Film brings ‘twilight world’ of dementia into focus

Moments of clarity in the midst of confusion: a new film explores the world of people with dementia

Dementia is a confusing condition, not only for those who have it but for the friends and family of those diagnosed with it. People with dementia can have moments of absolute clarity in the midst of complete confusion; they can make very perceptive remarks and share intimate gestures or looks while everything else around them seems passive or lost.

It is these poignant, sometimes beautiful, sometimes heartbreaking moments in the lives of people with dementia that artist Marie Brett and musician Kevin O'Shanahan capture in the film E.gress, which is on a tour of art galleries throughout Ireland until mid-2016 (see panel below).

Brett and O’Shanahan say the film explores the “twilight world” of dementia. Unlike most depictions of the disease, it highlights the personalities behind it. So we see a woman talking to herself in a mirror, another woman with vivid expressions of sadness, anger and loss, and a man grappling to remember the name of a local musician.

O’Shanahan’s music provides an ethereal and evocative backdrop to these vignettes, while Brett’s camera work provides layers of meaning, moving from the past to the present and back to the past again.


‘Potentially liberating’

While making the film, Brett and O’Shanahan spent a lot of time with 18 men and women with dementia, either in their homes or in the residential care homes where they lived.

Family members and care workers also contributed to the work.

Julie Murphy, a community worker with HSE South, says their approach to dementia is "potentially liberating not only for those connected with the condition but also for the wider society in which people with dementia live and belong".

Brett, who previously worked with families whose babies had died (The Amulet explored the hidden world of infant loss) admits to being drawn to "culturally shunned and tricky subjects often related to loss and human suffering".

“I was intrigued with the idea of people being physically present and cognitively absent and wondered what does it mean to occupy such a place in the world, for both them and us,” says Brett.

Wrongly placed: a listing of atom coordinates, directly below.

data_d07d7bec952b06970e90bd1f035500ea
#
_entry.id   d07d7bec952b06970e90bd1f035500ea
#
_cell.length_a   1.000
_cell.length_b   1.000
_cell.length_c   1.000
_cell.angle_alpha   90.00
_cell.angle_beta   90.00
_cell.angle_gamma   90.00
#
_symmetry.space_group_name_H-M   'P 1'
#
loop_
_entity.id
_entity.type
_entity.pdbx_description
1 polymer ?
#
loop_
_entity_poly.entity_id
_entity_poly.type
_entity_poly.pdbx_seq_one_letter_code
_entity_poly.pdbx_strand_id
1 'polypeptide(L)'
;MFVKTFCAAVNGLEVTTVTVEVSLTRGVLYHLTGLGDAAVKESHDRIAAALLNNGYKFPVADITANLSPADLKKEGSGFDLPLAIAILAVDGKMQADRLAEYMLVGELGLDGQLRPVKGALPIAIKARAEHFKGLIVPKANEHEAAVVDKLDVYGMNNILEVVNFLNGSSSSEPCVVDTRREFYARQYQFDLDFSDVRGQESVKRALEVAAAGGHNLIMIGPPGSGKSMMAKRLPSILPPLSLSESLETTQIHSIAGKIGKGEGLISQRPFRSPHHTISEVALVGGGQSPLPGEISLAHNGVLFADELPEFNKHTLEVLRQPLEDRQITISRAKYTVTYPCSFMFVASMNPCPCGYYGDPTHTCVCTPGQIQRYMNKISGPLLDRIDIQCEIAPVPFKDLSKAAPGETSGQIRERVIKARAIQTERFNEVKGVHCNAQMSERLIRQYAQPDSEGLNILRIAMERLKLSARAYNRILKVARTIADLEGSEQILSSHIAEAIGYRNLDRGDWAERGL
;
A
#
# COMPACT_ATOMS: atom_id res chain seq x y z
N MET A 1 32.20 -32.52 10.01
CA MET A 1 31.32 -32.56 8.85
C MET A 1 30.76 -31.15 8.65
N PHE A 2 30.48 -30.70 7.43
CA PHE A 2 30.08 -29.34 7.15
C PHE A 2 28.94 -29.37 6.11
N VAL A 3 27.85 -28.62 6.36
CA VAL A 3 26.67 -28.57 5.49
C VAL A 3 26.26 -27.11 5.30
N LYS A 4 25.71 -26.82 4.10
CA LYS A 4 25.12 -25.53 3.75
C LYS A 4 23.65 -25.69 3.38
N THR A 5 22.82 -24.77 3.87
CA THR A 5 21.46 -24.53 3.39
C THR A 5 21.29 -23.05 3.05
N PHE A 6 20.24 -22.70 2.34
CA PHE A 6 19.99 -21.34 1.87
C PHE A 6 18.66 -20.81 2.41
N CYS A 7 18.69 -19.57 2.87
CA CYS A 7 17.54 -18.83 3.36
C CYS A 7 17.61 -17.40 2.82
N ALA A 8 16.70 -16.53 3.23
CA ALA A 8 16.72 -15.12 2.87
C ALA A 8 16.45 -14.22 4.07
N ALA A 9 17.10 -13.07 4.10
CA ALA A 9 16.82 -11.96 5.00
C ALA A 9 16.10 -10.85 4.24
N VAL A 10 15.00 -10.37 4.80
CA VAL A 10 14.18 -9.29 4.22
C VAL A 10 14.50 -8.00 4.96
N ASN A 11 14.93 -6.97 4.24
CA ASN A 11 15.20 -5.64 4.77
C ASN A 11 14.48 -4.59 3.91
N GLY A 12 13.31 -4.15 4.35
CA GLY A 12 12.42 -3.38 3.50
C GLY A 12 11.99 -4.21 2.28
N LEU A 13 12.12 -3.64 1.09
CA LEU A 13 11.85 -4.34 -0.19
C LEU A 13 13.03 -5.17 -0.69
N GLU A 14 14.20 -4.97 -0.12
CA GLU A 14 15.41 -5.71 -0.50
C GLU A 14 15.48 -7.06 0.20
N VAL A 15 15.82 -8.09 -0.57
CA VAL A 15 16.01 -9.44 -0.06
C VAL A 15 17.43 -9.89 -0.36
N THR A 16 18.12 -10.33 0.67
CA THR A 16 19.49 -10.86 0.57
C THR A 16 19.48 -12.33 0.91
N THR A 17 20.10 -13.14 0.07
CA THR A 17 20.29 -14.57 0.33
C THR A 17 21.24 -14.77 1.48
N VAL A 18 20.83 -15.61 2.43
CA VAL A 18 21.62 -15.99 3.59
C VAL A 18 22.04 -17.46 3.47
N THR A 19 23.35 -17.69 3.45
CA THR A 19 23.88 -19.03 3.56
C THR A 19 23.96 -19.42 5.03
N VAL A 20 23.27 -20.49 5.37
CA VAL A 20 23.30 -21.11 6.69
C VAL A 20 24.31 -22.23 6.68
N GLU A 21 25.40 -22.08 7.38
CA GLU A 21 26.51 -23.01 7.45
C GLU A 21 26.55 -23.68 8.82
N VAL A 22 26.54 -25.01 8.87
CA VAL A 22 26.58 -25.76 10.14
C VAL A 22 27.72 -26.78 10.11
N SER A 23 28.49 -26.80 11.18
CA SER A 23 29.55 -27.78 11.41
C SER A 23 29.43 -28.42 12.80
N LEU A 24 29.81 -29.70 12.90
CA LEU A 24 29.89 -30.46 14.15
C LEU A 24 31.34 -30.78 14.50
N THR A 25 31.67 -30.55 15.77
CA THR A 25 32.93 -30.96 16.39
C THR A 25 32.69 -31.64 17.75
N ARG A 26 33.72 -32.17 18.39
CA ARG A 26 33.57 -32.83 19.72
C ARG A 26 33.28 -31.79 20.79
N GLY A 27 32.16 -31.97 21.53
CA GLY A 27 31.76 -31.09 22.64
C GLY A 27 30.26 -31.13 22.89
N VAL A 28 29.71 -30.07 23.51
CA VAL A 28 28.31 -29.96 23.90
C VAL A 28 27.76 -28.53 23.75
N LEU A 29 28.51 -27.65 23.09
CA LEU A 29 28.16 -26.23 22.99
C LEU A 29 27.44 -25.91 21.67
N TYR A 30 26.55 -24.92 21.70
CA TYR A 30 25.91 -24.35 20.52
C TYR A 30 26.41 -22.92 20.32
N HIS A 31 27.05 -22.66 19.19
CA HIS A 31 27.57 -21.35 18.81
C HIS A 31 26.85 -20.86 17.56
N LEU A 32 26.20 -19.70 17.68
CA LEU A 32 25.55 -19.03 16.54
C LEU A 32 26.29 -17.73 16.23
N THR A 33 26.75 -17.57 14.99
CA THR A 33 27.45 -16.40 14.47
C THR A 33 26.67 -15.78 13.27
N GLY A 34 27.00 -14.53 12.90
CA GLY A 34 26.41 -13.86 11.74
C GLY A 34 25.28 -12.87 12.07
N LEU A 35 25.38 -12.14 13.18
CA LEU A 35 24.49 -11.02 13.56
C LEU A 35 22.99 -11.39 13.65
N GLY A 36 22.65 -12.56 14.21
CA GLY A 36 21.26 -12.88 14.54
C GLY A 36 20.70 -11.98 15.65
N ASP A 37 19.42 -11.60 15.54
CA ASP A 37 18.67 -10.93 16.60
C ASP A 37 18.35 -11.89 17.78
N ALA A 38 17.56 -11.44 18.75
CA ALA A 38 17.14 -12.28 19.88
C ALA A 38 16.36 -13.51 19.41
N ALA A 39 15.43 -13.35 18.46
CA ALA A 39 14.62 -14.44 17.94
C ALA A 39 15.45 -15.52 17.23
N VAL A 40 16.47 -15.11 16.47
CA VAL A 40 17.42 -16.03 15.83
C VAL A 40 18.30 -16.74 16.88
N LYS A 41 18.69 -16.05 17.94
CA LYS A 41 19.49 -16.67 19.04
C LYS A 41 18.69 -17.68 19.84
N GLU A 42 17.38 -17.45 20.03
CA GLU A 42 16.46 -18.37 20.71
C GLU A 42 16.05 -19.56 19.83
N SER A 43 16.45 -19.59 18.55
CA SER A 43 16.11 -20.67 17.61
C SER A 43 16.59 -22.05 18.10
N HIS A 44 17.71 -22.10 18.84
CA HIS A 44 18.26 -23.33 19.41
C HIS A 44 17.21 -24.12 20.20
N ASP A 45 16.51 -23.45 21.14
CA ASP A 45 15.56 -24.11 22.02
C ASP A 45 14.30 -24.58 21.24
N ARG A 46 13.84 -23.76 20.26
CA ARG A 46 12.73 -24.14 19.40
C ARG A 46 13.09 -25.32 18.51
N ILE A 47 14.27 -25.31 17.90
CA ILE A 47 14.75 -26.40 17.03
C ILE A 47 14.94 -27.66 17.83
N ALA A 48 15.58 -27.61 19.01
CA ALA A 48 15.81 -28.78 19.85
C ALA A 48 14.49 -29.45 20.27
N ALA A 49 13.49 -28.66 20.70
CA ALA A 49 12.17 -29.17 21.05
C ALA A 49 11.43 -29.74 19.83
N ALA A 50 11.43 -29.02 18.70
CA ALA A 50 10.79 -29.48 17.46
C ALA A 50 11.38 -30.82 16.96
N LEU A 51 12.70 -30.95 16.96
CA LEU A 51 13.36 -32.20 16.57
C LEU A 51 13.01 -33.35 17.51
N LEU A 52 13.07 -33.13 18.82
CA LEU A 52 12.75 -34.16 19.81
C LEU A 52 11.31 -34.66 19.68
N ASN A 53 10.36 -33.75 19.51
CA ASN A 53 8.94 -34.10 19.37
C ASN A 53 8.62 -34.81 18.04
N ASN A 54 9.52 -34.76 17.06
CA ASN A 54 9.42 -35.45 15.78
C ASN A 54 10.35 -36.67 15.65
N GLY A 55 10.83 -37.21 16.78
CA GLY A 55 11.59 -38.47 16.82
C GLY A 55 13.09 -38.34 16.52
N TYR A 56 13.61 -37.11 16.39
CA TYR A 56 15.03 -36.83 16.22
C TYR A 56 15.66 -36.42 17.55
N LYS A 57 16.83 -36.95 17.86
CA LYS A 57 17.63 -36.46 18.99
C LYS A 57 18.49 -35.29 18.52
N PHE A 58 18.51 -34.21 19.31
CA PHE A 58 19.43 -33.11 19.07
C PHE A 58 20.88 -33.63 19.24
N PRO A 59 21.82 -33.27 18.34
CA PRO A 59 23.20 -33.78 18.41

“Dementia seems to be all around us, locally and globally, but the acute experience isn’t really spoken about. This film allows people with dementia to communicate in a way they rarely have a chance to. Viewers’ responses so far have been massively positive.”

Jon Hinchliffe from the Alzheimer Society of Ireland finds the work "remarkably edgy, risky and very important". He says the artists worked for a long time with clients at the Cork care centres.

“The staff and clients came to trust and respect Marie and Kevin’s approach. Inviting people who have issues of capacity and ability whether they want to do something is an ethical issue, but we also must ask ourselves if they have a right to do something that we might consider stupid or embarrassing,” Hinchliffe says.

The feedback from family members about the film has been generally positive, according to Hinchliffe.

“One of the recurring themes from families was how the film recognised their loved ones as people, not as a number or a set of symptoms. Personally, I feel that I learn something different about the people every time I watch the film,” he says.

Brett says she specifically didn’t seek out information about the people before filming.

Prof Rose Anne Kenny, director of the Mercer's Institute for Successful Ageing, which will open in 2016 at St James's Hospital, launched the film at the Irish Museum of Modern Art (Imma) this month.

“Involvement with creativity and the arts is associated with better physical and mental health. Through our research, we have found that even inflammation and the immune response are influenced by social engagement and creativity,” says Kenny. She says projects like this acknowledge the role of the artist and creativity in successful ageing.

Art film on dementia on tour E.gress, a film exploring the twilight world of dementia by Marie Brett with music by Kevin O'Shanahan, is on show at the Irish Museum of Modern Art (Imma) until December 13th. It will tour to the Cork Alzheimer Society of Ireland Centre (February 11th), Model Arts Centre, Sligo (March 3rd- April 28th, 2016), Waterford Alzheimer Society of Ireland Centre (April 14th), 69 O'Connell St, Limerick (May 12th), the Butler Gallery, Kilkenny (May 26th) and back at Imma (July 14th). A book of essays by health and arts professionals accompanies the tour. See